Jan. 8 (UPI) -- South Korea is investigating a patient showing symptoms of pneumonia following a sudden outbreak in central China in December.
Seoul's centers for disease control and prevention said Wednesday the patient is a 36-year-old woman, a Chinese national, who had returned from a trip to the city of Wuhan, where dozens of people fell ill after contracting a mysterious flu-like disease, News 1 reported.
Health authorities in South Korea said the patient is undergoing treatment at Seoul National University Hospital in Bundang, Gyeonggi Province. During her visit to the Chinese city, the patient did not visit Huanan Seafood Wholesale Market, where dozens of Chinese vendors have been hospitalized after exhibiting severe respiratory problems.
The cause of the patient's illness is unknown, raising concerns the virus is identical to the cause of the outbreak in China. Korean authorities said the final diagnosis would be available in six to seven days.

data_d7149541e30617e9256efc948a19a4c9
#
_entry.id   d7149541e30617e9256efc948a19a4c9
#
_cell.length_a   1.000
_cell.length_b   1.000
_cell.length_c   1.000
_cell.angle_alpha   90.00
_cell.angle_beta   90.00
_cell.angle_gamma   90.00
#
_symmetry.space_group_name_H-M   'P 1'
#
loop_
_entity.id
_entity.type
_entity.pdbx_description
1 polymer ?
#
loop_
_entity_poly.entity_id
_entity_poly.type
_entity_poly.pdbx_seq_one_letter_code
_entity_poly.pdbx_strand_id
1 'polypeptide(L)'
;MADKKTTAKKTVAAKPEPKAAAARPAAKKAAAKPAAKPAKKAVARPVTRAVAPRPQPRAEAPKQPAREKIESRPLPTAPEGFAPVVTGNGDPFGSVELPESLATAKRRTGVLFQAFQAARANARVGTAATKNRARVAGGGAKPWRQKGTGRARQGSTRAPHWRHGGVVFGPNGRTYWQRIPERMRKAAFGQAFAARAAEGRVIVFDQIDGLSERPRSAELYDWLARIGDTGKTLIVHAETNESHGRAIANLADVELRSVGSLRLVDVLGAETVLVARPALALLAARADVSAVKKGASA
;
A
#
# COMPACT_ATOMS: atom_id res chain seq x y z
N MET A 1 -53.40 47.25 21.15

The patient, a long-term Chinese resident in South Korea, began to show symptoms, including coughing and a swollen throat, upon returning from China on Dec. 31, according to South Korean news service Newsis. She was admitted to a hospital last Thursday, and was diagnosed with pneumonia at Hallym University Kangnam Sacred Heart Hospital. The hospital notified the government on Tuesday.
On Wednesday, health authorities said the patient has tested negative for nine kinds of known respiratory viruses.
Following the outbreak in China, the World Health Organization said it has not yet identified the cause of the outbreak in Wuhan.
"There are many potential causes of viral pneumonia, many of which are more common than severe acute respiratory syndrome coronavirus," the WHO said last week.
SARS killed hundreds of people in Hong Kong and mainland China from 2002 to 2003.
Lee Jae-gap, a professor of medicine at the Hallym University hospital, told News 1 the probability the patient's virus will become a serious epidemic in Korea is low.
Lee also said most pneumonia could be prevented with a vaccination, according to the report.